The science of cause and effect plays out in the brain, as well as the world around us. An external cause impacts our internal reality, as can an internal cause – such as a thought or feeling, or unconscious thought patterns operating in dark of your conscious experience. I would like to argue that despite these impediments to a full range of free will, the more aware we are of ourselves and to observe the inner machinations of our mind, the more we’re able to focus our attention on the present, coupled with the more knowledge and wisdom we require, allows us a greater range of choices. But if your range of choices is limited to 2 or 2000 in any given situation that arises, it is still an illusion that you are truly, in every sense, free to make that choice, limited as you are from all other possibilities?
Compelling tests have been conducted and repeated many times over to show that with the use of EEG or MRI a subject’s decision can be predicted up to six seconds prior to the subject being aware of having made the decision themselves. This is done with simple scenarios such as putting a red button next to the blue, with the subject to press either, at any time. The subject would report the exact time his decision was made according to a visual and extremely precise clock, and the researchers would make predictions while watching the experiment unfold. The researches would observe through MRI, and could overwhelmingly predict the decision based on the data prior to it becoming a conscious decision by the subject. One such study to look into is Matsuhashi and Hallett’s, or studies conducted and discussed by Sam Harris.
Though my final census is that free will – as we commonly like to think of it – is an illusion, but I do believe we have a range of choices open to us that depends upon our level of awareness in the present moment, how educated the mind is in interpreting information received through sense organs, their genetics, their experiences and sum of knowledge and critical thinking skills. I am sure there are many other factors, but this leaves plenty still to be accounted for to suffice.
Be Ever Vigilant Or Lost In Illusion, Or Dead By Piano Wire
To give an example, if a person sneaks up behind you on a park bench with a wire rope and bad intentions, and you’re asleep, your range of choices are quite limited. They broaden considerably if one of your skills is awakening instantly to danger with the flair of a martial artist, but even then according to the above explained logic you would not have truly chosen to learn martial arts as an action of free will. To go back to the example, if you’re in a state of intense awareness at the time, you will have a greater range of choices open to you, though one may well still be immediately preordained. It was not your choice for the man to come up behind you with the piano wire, and so the sheer fact you had to react at all is an act against absolute free will. That would infer we had absolute control over outside stimuli. The question then becomes if we have free will over our reactions at least, but to elaborate on the incorporation of martial arts, training in that discipline does require muscle memory so that conscious thought is unnecessary when the art must be utilized.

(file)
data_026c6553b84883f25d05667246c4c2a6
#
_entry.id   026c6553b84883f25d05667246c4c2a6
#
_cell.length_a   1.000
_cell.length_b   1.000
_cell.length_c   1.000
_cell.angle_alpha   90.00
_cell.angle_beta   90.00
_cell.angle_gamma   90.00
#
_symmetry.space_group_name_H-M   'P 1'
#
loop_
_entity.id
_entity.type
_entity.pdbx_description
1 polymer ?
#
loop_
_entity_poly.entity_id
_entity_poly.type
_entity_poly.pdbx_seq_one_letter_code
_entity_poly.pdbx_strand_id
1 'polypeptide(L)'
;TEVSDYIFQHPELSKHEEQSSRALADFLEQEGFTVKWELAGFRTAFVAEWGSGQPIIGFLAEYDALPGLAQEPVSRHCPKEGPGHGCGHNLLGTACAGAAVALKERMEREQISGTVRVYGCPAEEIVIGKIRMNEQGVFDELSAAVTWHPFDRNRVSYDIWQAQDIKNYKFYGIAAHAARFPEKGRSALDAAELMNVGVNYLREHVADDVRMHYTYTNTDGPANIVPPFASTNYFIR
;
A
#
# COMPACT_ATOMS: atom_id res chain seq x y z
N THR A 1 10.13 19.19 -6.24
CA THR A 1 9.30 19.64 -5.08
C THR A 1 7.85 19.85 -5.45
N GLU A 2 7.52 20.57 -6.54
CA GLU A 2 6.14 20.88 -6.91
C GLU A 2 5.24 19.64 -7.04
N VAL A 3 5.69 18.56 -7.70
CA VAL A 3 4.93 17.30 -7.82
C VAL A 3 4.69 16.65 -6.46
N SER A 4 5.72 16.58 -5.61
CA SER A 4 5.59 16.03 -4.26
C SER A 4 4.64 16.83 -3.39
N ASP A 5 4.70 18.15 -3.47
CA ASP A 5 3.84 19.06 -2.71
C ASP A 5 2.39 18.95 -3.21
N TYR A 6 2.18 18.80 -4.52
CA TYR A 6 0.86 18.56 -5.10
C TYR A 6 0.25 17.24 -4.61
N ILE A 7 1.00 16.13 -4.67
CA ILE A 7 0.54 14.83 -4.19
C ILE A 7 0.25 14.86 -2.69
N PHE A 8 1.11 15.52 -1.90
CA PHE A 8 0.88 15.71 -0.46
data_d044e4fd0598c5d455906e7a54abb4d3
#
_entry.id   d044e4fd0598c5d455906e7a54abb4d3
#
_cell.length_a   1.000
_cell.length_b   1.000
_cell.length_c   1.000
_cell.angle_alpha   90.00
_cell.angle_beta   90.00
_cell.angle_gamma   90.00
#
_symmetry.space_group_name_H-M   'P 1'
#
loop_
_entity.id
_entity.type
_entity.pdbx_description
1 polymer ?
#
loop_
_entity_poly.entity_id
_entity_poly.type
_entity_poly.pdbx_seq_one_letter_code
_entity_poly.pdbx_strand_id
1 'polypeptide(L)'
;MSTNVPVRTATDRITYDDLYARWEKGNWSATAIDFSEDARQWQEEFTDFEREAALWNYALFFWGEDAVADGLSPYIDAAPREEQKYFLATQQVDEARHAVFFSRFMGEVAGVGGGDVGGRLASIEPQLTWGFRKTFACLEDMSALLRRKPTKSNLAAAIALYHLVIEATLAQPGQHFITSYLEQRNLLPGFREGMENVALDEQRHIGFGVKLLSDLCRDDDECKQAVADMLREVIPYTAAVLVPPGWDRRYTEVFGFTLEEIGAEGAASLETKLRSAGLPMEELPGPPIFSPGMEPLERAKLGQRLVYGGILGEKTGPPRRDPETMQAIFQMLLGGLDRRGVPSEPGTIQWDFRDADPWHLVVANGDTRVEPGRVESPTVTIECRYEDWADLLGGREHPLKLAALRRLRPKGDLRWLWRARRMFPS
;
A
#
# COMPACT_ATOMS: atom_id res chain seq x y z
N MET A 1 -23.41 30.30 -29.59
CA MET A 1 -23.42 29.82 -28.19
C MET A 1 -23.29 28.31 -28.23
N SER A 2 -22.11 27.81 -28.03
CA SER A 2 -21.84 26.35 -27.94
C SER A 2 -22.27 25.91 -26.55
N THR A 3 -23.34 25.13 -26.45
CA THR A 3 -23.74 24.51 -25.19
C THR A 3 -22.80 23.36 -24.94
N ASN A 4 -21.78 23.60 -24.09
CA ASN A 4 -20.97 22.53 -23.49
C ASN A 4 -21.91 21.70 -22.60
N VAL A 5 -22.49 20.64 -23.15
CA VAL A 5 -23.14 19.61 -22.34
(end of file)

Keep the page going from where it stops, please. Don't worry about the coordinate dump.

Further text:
A Leap Of Logic
This scope of free will be confined and shaped by a number of choices allotted to you in any given scenario that arises is probably not too hard to accept when pondering free will. We all want to believe we’re the authors of our own lives, and the notion to the contrary threatens the core of what we consider the self. The difficult leap is made when further confining the spectrum of your perceived choice by going back to the consideration of your genetics, your upbringing and where in the world and into what circumstances in history you were born are all absent of choice. In the end you’re left with some range of choice at your disposal, but you are not in a position to know how or why, on the level of the unconscious and a stream of cause and effect you have a tentative scope of, you at that moment have open to you those limited number of choices. And even within that illusion lays another, that the choice we settle on was made before we’re aware of it. What then does the concept of ‘free will’ mean? Is it bankrupt, limited, or a truth that defies our current knowledge.
I must credit Sam Harris to stimulating my interest in the subject, as at present he is one of the foremost experts on the subject in terms of communicating it to the general public. Here’s a short talk of his. He has far more talks on you tube regarding free will, and a book titled, ‘Free Will’ which you can find through the link of our Amazon affiliate.